The Tasmanian government is rallying a powerful group of corporate and sporting heavyweights charged to transition Hawthorn and North Melbourne out of the island state and to establish its own AFL club by 2026.
The AFL is privately endorsing the project, which is being driven by Tasmanian Treasurer Peter Gutwein, who told The Age: "The time is right. It's no longer a matter of if but when. In my view this should occur in the next five to seven years."
League chief Gillon McLachlan has emerged as a cautious advocate for a historic Tasmanian AFL licence, unofficially advising Premier Will Hodgman as his government puts together the charter for the project group with a view to gaining entry into the national competition by 2026.
The AFL advice is that the state would require at least 50,000 members and an initial commitment of $40 million to enter the league.
Tasmania boasts 91,000 members across the 18 AFL clubs and contributes an estimated combined $10 million to the Hawks and the Kangaroos.
While the government remained tight-lipped regarding potential members of the project group it is understood two key players expected to join are former Greater Western Sydney finance boss Paul Erikkson and James Henderson, the executive chairman of Dynamic Sports and Entertainment Group.
Erikkson was recently appointed TasRacing CEO while the Melbourne-based Tasmanian Henderson boasts high-profile clients including Ricky Ponting and AFL coaches Alastair Clarkson and Chris Fagan.
A number of mainland-based corporate bosses with strong Tasmanian links on the government's radar include Coca-Cola Amatil chief Alison Watkins.
With the project team to be paid by the state government and unveiled before the 2019 Tasmanian budget in May and as early as next month, the government is putting the finishing touches to a framework required to establish an AFL team.
That framework includes:
- 50,000 members
- A capital commitment of $40 million
- A unified Tasmanian football community
- AFL-standard venues
- Increasing the Australian rules talent pool from junior ranks through to double-figure representation in the AFL
- Designing a "respectful" exit strategy for Hawthorn and North Melbourne.
Gutwein indicated that the project group would work towards the team playing AFL games in both Hobart and Launceston.
"Our preference is to get a licence as a 19th AFL team in a 19- or 20-team competition," he said.
"But we will leave those decisions to the AFL and the right individuals with the right skills ... There are media deals to be considered as well as the make-up of the national league.
"It's important we can take everyone on this journey with us. Before we get a member or a corporate supporter we must demonstrate we are united and will work to improve out talent pathways.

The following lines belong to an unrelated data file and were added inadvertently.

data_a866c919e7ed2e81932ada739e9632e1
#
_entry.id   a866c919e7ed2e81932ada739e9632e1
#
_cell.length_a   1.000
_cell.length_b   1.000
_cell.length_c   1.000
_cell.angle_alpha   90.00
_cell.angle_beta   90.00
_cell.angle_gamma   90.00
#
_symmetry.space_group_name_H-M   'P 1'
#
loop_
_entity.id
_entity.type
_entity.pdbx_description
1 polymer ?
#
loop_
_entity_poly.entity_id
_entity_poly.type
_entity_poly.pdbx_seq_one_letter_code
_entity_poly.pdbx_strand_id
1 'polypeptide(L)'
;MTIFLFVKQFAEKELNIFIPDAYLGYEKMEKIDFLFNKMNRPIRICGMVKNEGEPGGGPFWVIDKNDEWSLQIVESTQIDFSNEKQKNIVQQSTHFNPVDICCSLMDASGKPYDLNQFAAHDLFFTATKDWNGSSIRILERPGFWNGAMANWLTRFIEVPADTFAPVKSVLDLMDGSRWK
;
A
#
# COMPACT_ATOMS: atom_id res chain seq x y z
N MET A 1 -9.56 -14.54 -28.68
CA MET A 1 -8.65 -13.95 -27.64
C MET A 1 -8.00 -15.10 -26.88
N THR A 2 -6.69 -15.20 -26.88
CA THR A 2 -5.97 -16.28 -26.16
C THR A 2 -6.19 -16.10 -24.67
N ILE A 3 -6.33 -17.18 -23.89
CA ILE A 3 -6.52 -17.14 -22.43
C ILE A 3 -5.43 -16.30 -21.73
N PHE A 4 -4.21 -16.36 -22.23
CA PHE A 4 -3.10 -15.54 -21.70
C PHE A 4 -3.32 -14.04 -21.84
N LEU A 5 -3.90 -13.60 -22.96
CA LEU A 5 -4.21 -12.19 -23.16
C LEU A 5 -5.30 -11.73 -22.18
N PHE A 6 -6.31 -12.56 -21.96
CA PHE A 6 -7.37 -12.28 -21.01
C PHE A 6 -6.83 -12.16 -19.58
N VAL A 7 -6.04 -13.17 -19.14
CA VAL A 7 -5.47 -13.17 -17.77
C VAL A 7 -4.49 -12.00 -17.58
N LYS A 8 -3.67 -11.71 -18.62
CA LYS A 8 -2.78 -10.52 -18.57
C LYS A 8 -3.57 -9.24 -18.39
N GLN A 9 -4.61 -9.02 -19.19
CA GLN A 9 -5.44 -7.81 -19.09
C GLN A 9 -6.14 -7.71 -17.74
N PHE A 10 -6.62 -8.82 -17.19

"Where Hawthorn and North Melbourne are concerned they are our AFL partners and it is crucial we continue to respect those relationships.
"The strength of those relationships beyond 2021 will be tested by how well and with what dignity we can manage those transitions to establish a team of our own."
While Hodgman in the past has declared Tasmania deserved a team ahead of the Gold Coast the new project's strategy will avoid the establishment of a Tasmanian team at the expense of a current or relocated AFL club.
The prevailing view is that Hawthorn would end their two-decade relationship Launceston at the end of 2021 while North Melbourne could continue to play AFL games at Blundstone Arena with the shortfall in Tasmanian fixtures made up by a series of other AFL clubs.
While McLachlan has played no official role as the state readies itself for a prospective licence he has counselled Hodgman and other key players on the key platforms required for a place in the national competition.
McLachlan has not taken a position on the future of Hawthorn and North Melbourne in Tasmania.
Although the Northern Territory is undergoing an AFL feasibility study of its own, McLachlan has refused to be drawn on the AFL's future structure.
The AFL distributions to the GWS and Gold Coast from 2012-16 totalled almost $170 million and still exceed an annual combined total of more than $45 million.
McLachlan, who made his strongest comments to date this week in support of a Tasmanian AFL team, has urged the government to demonstrate unity and numbers behind the bid as well as identifying an individual Tasmanian heavy hitter as a contact point for head office.
Western Bulldogs president Peter Gordon endorsed Tasmania's quest this week as public momentum and federal government support grows for the state to join the AFL.
Late last year Tasmanian-born Richmond CEO Brendon Gale told a meeting of AFL club bosses that if the AFL saw itself as the custodian of the code - and not the dollar - then it owed it to the game to work to establish a Tasmanian team.
The state government has already recently established the Football Tasmania Board chaired by the retiring president of the state's legislative council and former South Melbourne footballer Jim Wilkinson.
The board has been charged with unifying the football factions across Tasmania and improving playing and training conditions at venues across the state.
Wilkinson's board has also vowed to lift participation numbers, which have dropped by 15 per cent over the past decade.
Currently just over 40,000 Australian rules players are registered, with soccer numbers now at 20,000 and growing as that code in Tasmania lobbies for a club in the A-League.
Basketball magnate Larry Kestleman has been a regular presence in Tasmania over the past month with a view to establishing a team in that state.
"Tasmania is part of federation," said Gutwein, "and the opportunities for Tasmanian kids and for all of Tasmania should be exactly the same opportunities enjoyed by Victorians and West Australians and Queenslanders.
"As I've said it's a matter now of when. Not if."